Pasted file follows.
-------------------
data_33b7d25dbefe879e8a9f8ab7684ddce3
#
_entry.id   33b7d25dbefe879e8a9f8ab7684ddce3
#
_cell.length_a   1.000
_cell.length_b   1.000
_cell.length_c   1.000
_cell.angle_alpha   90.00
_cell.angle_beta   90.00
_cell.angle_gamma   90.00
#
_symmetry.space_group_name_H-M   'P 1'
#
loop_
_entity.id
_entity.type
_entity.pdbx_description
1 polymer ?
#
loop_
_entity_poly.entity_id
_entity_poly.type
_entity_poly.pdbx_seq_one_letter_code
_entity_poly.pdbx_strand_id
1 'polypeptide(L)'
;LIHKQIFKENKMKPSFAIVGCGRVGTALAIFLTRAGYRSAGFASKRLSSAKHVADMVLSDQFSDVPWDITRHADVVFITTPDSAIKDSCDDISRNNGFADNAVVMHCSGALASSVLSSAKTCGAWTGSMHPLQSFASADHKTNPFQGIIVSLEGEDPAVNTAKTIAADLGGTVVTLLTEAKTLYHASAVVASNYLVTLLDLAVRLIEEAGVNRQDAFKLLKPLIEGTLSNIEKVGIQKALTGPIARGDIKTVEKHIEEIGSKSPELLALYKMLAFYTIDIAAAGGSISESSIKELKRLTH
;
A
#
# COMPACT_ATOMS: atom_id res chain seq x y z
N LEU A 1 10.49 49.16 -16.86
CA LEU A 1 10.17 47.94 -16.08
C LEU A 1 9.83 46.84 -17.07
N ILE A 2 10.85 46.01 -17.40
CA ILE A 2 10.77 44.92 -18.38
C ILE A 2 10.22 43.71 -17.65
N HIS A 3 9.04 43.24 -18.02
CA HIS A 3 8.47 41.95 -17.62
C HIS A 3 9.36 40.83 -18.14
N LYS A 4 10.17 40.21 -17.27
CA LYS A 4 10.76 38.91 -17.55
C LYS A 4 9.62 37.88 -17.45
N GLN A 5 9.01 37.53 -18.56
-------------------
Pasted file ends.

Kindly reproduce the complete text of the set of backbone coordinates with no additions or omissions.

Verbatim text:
data_33b7d25dbefe879e8a9f8ab7684ddce3
#
_entry.id   33b7d25dbefe879e8a9f8ab7684ddce3
#
_cell.length_a   1.000
_cell.length_b   1.000
_cell.length_c   1.000
_cell.angle_alpha   90.00
_cell.angle_beta   90.00
_cell.angle_gamma   90.00
#
_symmetry.space_group_name_H-M   'P 1'
#
loop_
_entity.id
_entity.type
_entity.pdbx_description
1 polymer ?
#
loop_
_entity_poly.entity_id
_entity_poly.type
_entity_poly.pdbx_seq_one_letter_code
_entity_poly.pdbx_strand_id
1 'polypeptide(L)'
;LIHKQIFKENKMKPSFAIVGCGRVGTALAIFLTRAGYRSAGFASKRLSSAKHVADMVLSDQFSDVPWDITRHADVVFITTPDSAIKDSCDDISRNNGFADNAVVMHCSGALASSVLSSAKTCGAWTGSMHPLQSFASADHKTNPFQGIIVSLEGEDPAVNTAKTIAADLGGTVVTLLTEAKTLYHASAVVASNYLVTLLDLAVRLIEEAGVNRQDAFKLLKPLIEGTLSNIEKVGIQKALTGPIARGDIKTVEKHIEEIGSKSPELLALYKMLAFYTIDIAAAGGSISESSIKELKRLTH
;
A
#
# COMPACT_ATOMS: atom_id res chain seq x y z
N LEU A 1 10.49 49.16 -16.86
CA LEU A 1 10.17 47.94 -16.08
C LEU A 1 9.83 46.84 -17.07
N ILE A 2 10.85 46.01 -17.40
CA ILE A 2 10.77 44.92 -18.38
C ILE A 2 10.22 43.71 -17.65
N HIS A 3 9.04 43.24 -18.02
CA HIS A 3 8.47 41.95 -17.62
C HIS A 3 9.36 40.83 -18.14
N LYS A 4 10.17 40.21 -17.27
CA LYS A 4 10.76 38.91 -17.55
C LYS A 4 9.62 37.88 -17.45
N GLN A 5 9.01 37.53 -18.56